THANKS TO a potentially far-reaching ruling by a Multnomah County judge, dozens of Occupy Portland misdemeanor cases that otherwise would have been fast-tracked as "violations" may now have to be prosecuted as vigorously as any other criminal case.
Avoiding traditional "violation trials" would be a crucial victory for defendants in the 120 or so Occupy cases the district attorney's office says it's tracking. Instead of the usual routine—hearings without a defense attorney, in front of just a judge, with the threat of a fine, but not jail time or probation—the Occupy defendants will now be entitled to jury trials and public defenders. And the burden of proof will rise to "beyond a reasonable doubt."
"They're going to have to give our clients court-appointed lawyers, or they're going to have to dismiss the cases," says Bear Wilner-Nugent, the attorney who made the motion behind Judge Cheryl Albrecht's ruling, which was issued Monday, February 6, and first reported by the Mercury on Tuesday, February 7.
But in what could be a curious side effect, the ruling by Judge Albrecht could also wind up affecting hundreds of other non-Occupy violation cases, according to gleeful defense attorneys—undercutting a cash-saving strategy the district attorney's office turned to in 2010, that has also drawn fire from civil liberties advocates.
Violation trials have long earned the ire of critics who see them as a rights-skirting path for coaxing guilty pleas from overwhelmed defendants, sometimes in wobbly or flawed cases, who may not realize that a get-out-of-jail-free card (they receive just a fine instead) still won't keep a misdemeanor conviction from showing up on a background check.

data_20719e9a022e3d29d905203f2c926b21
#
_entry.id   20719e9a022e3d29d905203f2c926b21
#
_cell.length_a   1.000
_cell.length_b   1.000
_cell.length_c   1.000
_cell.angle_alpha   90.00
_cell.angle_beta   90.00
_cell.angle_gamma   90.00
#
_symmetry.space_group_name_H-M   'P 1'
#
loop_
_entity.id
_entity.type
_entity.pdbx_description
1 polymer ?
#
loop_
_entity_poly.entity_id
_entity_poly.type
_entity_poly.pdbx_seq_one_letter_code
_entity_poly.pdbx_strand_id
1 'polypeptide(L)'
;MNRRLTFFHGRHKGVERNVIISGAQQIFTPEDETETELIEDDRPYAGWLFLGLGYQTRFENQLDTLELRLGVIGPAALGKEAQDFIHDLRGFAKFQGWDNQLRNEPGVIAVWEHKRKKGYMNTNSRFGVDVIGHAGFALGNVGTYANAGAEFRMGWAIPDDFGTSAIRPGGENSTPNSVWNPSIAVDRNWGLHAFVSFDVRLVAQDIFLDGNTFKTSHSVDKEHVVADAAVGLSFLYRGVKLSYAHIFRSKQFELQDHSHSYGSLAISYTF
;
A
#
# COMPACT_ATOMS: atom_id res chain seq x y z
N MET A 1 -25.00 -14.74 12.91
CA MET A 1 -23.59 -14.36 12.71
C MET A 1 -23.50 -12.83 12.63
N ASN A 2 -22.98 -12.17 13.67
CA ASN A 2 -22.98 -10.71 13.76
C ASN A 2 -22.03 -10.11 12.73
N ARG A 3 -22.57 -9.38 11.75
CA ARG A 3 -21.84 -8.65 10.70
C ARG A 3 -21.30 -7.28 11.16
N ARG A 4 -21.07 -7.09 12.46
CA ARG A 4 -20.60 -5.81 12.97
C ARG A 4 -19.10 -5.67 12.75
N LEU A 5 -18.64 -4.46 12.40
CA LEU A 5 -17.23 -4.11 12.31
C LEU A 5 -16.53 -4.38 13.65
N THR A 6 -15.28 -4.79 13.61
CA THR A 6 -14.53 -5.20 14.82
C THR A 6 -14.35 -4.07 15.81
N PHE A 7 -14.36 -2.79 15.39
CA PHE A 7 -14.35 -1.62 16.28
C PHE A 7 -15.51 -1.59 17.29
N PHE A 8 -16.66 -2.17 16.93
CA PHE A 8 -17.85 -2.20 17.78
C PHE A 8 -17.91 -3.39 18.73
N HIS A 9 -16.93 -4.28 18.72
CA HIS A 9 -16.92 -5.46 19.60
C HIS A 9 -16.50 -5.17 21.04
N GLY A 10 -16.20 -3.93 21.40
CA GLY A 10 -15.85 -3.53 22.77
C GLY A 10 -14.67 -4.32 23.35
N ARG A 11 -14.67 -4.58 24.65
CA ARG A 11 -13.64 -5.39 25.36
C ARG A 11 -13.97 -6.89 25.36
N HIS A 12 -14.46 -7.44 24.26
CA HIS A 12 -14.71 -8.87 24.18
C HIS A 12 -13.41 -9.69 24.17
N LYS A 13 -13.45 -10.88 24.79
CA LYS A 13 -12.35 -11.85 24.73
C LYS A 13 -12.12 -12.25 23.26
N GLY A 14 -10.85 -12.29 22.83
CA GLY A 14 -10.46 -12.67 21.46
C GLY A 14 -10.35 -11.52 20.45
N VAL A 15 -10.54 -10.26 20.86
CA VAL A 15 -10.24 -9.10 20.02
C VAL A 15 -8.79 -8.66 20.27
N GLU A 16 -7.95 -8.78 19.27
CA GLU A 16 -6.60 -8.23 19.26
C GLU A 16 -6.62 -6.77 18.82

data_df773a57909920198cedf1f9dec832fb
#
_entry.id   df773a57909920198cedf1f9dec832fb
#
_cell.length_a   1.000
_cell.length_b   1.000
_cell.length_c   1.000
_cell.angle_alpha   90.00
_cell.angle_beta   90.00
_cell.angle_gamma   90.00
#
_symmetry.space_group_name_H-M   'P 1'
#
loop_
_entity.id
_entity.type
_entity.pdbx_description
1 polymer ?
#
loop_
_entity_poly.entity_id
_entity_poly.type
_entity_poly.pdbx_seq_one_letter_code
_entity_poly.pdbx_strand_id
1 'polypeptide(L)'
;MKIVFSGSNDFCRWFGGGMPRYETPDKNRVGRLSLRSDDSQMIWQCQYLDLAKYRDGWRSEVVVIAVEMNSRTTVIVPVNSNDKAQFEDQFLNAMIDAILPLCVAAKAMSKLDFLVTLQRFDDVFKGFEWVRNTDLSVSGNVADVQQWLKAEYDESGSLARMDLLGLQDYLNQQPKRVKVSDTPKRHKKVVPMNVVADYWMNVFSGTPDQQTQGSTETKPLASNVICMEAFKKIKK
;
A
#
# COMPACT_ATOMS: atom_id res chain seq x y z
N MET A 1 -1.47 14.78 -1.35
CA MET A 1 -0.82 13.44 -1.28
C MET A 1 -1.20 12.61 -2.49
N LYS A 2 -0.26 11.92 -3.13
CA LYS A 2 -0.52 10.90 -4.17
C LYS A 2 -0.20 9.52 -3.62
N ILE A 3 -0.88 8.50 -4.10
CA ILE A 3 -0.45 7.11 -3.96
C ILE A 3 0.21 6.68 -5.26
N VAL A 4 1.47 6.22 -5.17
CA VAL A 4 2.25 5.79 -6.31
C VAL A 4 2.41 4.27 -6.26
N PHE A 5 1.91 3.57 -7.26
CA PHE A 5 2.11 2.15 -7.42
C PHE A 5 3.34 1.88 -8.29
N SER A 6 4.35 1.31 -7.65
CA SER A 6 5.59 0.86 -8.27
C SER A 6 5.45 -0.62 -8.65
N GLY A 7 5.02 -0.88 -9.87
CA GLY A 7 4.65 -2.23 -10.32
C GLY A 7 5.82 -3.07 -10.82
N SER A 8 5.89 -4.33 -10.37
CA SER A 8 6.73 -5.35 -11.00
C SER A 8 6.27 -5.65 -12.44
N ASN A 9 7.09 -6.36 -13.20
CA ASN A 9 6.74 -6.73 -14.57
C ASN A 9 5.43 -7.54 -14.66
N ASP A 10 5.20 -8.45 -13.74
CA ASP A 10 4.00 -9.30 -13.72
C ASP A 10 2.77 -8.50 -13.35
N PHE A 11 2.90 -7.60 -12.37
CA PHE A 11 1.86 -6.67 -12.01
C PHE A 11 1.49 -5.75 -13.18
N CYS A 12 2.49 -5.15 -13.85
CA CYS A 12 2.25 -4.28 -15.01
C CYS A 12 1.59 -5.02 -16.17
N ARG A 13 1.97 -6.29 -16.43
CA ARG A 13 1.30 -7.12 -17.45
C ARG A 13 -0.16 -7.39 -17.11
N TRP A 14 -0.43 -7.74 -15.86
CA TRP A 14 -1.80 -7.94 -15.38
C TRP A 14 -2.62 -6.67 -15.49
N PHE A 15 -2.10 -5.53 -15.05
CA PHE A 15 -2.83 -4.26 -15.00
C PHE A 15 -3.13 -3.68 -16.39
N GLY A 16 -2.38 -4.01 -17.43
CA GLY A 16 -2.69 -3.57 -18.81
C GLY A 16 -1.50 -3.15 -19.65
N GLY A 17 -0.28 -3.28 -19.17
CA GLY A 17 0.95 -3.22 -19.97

"The reason is to save money," says public defender Chris O'Connor, but also to help produce convictions in "weaker cases," or cases with "more sympathetic defendants where there's evidentiary problems."
"Why is this important? Because when you get arrested for some stupid misdemeanor, on the fringes of some protest, you're actually going to get a jury and you're actually going to get legal counsel helping you, even if the state tries to avoid that by reducing the case to a ticket. It's going to look like what you think it looks like on television."
Albrecht's ruling technically only applies to the 20 Occupy defendants Wilner-Nugent cited in his motion calling for full court rights. Another hitch is that the ruling only applies to violation cases that started with an arrest, not with a citation. But Albrecht has been assigned nearly every single case involving an Occupy defendant, which is why the ruling's reach is so broad.
"If I were the city attorney's office, I'd strongly advise the mayor to consider ordering the Portland Police Bureau to issue citations only for violation cases," Wilner-Nugent said—suggesting they might stop arresting protesters and booking them on misdemeanor charges and just give them tickets in the first place. "The problem is they want to maintain arrests as a tool to disrupt the freedom of expression."
The trick will be convincing other judges that Albrecht's logic is sound—"persuasive authority," as Wilner-Nugent put it. O'Connor says he's been talking to judges in other cases about adopting Albrecht's ruling.
Jeff Howes, the senior deputy district attorney who oversees all misdemeanor cases, called the ruling "well written," but played down its impact without more time to see what those other judges might decide.
"Everybody collectively in the system is taking a look at the ruling and trying to analyze the next steps," he says. "Does the ruling affect every other case that we review and issue as a violation? I don't think we're there yet, and I don't think we know."